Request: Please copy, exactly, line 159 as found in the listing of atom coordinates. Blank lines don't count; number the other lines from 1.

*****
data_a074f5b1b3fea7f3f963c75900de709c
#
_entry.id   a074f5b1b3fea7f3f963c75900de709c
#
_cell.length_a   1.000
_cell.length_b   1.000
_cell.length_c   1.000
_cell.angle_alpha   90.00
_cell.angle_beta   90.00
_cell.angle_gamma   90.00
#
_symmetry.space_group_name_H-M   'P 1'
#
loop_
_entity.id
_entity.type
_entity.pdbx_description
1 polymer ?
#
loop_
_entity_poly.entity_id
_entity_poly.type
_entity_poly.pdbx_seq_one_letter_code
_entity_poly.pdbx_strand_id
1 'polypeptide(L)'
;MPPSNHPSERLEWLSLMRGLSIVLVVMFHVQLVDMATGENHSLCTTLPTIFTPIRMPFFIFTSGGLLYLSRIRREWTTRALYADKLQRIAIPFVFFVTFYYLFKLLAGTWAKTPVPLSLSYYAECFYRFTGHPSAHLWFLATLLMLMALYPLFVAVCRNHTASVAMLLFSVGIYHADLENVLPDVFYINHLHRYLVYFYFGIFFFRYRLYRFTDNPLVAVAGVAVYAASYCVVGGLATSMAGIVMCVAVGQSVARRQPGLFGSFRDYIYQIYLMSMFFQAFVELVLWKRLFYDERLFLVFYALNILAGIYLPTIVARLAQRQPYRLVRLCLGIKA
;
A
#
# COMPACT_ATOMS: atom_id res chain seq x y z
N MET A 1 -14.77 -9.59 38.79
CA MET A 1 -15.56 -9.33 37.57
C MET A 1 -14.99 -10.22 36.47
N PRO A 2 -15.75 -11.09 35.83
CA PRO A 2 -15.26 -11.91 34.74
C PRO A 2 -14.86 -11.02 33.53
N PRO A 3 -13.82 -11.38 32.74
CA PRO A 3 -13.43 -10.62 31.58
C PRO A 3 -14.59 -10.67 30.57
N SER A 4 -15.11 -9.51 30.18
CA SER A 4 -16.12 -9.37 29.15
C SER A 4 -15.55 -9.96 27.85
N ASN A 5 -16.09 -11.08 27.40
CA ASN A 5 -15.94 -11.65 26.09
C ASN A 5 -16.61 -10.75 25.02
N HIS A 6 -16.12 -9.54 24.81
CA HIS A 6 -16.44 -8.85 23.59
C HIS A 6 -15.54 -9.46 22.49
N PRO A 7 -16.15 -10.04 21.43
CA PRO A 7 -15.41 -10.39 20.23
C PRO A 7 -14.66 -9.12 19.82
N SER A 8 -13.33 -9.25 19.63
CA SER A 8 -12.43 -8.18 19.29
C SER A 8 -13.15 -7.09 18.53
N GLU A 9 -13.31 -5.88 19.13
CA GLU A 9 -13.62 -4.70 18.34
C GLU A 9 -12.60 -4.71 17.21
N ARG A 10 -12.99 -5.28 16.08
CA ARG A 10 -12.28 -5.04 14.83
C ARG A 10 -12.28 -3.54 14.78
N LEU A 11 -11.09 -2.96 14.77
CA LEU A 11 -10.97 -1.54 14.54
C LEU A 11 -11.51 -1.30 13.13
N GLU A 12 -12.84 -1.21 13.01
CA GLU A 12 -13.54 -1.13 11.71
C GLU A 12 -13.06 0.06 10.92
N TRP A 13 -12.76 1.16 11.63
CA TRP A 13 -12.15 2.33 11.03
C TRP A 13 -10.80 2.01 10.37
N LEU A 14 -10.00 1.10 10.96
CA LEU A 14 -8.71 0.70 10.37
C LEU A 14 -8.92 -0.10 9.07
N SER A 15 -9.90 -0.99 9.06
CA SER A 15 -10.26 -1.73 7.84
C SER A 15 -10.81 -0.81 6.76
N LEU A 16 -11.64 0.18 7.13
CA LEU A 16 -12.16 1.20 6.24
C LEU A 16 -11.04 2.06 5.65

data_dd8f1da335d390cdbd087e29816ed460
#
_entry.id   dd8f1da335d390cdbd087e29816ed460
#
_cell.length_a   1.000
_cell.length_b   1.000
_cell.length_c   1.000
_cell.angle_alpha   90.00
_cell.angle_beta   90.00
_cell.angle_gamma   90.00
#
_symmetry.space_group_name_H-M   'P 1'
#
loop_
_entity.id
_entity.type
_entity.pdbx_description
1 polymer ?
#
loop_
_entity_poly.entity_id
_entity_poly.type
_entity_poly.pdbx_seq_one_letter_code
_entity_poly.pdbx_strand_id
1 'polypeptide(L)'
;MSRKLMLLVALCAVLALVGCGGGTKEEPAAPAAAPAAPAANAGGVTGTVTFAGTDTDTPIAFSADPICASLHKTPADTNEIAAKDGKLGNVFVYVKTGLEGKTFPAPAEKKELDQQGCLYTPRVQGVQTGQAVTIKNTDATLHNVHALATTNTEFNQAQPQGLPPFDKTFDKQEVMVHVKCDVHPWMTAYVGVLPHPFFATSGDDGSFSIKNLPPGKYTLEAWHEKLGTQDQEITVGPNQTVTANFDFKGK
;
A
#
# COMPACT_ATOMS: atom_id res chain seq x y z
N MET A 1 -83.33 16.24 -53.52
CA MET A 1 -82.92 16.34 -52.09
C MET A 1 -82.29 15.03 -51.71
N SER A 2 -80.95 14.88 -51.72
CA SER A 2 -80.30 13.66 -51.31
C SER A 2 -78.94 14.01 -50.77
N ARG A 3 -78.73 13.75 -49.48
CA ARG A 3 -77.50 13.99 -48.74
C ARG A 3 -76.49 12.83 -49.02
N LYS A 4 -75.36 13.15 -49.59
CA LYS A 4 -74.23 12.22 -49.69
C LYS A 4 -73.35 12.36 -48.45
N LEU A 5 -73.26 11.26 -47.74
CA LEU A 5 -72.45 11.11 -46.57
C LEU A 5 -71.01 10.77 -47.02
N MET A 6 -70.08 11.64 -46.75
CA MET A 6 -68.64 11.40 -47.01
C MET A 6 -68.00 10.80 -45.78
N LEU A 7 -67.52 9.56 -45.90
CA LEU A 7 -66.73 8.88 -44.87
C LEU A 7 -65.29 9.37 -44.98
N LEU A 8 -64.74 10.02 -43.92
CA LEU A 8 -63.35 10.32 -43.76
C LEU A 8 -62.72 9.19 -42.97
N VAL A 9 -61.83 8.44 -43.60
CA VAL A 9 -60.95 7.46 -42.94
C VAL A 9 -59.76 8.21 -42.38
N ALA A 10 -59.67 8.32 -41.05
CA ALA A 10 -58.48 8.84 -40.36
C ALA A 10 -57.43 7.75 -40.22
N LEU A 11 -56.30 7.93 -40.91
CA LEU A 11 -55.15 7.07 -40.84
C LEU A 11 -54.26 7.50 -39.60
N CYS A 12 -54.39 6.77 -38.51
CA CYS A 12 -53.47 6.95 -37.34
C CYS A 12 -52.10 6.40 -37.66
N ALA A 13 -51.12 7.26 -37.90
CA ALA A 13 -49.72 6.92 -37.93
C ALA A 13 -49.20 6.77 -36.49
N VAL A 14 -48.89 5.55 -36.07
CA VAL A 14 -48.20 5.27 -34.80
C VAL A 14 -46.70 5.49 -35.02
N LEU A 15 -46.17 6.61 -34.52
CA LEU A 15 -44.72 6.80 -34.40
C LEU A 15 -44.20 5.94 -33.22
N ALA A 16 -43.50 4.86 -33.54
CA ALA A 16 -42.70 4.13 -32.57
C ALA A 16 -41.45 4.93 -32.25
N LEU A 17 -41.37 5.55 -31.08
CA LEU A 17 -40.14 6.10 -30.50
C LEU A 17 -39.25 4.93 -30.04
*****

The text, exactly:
C LEU A 17 -39.25 4.93 -30.04